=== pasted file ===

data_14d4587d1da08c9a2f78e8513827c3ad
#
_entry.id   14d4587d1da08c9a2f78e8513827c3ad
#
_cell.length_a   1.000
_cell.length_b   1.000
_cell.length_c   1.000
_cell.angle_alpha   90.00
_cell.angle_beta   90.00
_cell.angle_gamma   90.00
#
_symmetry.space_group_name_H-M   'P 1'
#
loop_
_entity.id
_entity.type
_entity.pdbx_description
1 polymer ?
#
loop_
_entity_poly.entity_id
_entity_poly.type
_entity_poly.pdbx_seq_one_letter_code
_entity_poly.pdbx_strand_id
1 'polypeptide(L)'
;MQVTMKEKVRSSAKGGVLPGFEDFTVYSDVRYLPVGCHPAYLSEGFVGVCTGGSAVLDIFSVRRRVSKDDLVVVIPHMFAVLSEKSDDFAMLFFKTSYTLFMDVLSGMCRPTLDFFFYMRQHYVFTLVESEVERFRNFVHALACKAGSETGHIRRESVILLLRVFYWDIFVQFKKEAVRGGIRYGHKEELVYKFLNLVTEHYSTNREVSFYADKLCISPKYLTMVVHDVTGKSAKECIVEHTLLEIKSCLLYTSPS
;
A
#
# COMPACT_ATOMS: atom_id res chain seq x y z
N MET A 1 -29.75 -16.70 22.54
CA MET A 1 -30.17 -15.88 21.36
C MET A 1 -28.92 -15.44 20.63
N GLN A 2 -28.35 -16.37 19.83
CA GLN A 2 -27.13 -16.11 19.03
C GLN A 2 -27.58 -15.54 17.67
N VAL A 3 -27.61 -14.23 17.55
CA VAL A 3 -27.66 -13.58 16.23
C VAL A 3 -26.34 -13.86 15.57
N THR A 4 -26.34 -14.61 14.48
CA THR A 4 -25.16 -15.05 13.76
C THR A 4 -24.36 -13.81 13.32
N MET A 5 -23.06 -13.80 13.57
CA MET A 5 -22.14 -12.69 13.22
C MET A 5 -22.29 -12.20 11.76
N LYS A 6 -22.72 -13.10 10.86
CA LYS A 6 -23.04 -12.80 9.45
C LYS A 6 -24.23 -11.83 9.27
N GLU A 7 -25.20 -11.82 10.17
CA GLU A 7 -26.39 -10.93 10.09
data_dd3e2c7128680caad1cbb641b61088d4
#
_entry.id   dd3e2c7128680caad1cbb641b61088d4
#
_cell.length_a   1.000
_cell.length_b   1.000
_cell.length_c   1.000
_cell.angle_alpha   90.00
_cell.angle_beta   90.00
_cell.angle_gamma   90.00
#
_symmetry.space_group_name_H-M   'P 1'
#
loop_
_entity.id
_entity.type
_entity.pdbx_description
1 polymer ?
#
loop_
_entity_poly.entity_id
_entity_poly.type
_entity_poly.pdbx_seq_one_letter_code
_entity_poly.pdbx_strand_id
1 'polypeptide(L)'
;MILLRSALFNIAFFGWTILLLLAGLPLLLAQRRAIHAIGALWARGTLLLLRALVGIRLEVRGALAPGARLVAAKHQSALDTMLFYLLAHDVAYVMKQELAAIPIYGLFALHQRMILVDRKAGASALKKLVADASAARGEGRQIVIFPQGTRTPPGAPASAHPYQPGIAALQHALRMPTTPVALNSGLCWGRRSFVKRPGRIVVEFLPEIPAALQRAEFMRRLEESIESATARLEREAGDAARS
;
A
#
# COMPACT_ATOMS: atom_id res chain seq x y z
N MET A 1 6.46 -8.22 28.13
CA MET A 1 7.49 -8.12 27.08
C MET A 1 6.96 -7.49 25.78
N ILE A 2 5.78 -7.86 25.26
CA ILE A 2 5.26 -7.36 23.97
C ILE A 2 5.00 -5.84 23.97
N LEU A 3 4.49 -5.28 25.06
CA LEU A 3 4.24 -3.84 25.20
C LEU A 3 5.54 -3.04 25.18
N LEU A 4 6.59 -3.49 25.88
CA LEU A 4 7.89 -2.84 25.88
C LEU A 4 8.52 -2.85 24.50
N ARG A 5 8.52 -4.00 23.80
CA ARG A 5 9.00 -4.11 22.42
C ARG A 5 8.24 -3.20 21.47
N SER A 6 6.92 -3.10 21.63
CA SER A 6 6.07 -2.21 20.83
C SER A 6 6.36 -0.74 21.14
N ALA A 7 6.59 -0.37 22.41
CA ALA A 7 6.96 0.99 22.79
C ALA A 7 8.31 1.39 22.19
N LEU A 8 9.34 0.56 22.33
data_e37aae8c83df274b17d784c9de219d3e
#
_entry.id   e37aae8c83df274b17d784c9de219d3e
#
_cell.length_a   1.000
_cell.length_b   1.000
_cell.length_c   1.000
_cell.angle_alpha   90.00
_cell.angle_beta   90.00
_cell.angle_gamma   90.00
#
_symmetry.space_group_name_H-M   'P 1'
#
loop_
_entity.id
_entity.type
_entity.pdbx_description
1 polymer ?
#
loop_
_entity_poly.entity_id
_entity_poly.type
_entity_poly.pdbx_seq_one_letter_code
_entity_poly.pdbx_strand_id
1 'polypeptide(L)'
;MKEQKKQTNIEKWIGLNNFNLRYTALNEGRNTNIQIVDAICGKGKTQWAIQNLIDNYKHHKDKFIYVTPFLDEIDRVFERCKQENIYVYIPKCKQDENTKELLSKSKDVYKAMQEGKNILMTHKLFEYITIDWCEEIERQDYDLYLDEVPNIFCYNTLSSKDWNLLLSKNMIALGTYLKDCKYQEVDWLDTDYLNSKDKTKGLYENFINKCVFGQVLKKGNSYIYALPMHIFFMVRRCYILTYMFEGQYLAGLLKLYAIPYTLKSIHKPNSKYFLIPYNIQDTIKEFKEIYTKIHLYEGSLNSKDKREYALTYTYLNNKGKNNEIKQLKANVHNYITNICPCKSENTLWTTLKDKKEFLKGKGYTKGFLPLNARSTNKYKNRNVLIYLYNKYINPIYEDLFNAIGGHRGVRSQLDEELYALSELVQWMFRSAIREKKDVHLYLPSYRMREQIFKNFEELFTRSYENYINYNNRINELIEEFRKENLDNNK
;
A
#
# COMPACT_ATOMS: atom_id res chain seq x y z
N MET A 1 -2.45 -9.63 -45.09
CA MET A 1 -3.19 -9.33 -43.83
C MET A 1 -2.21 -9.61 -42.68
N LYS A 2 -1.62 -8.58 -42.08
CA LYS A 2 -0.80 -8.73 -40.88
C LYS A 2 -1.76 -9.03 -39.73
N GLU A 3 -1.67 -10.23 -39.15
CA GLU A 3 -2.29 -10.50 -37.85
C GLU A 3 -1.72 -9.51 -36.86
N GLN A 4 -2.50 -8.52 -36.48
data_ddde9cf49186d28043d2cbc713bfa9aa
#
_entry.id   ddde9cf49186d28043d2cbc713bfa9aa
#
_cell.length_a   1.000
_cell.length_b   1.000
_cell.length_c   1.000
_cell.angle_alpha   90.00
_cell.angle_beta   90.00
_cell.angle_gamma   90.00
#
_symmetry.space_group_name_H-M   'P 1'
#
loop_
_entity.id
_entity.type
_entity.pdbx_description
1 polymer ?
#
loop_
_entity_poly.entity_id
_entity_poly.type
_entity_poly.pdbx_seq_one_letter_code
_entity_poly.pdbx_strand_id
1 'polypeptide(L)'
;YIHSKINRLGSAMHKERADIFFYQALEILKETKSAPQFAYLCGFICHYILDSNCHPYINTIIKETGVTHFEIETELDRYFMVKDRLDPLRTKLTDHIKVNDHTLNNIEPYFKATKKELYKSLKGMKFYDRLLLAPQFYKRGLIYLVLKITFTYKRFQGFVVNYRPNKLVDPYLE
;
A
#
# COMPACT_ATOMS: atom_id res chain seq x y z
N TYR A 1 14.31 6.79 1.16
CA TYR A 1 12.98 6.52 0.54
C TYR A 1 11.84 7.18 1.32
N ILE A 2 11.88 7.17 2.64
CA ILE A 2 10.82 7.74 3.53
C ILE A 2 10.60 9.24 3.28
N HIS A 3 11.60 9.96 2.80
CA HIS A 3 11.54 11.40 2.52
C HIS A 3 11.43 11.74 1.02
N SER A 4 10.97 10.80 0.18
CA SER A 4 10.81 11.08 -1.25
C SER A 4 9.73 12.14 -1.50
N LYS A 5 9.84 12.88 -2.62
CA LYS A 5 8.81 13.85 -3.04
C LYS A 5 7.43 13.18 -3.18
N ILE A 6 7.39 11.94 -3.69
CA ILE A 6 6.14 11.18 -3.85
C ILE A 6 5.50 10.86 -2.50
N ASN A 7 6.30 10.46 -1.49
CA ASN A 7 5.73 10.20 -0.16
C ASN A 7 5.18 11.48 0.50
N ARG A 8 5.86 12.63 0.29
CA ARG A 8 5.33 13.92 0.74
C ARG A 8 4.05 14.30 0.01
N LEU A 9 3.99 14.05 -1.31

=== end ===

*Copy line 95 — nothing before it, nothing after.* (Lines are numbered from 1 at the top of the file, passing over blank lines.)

C ARG A 5 8.24 -3.20 21.47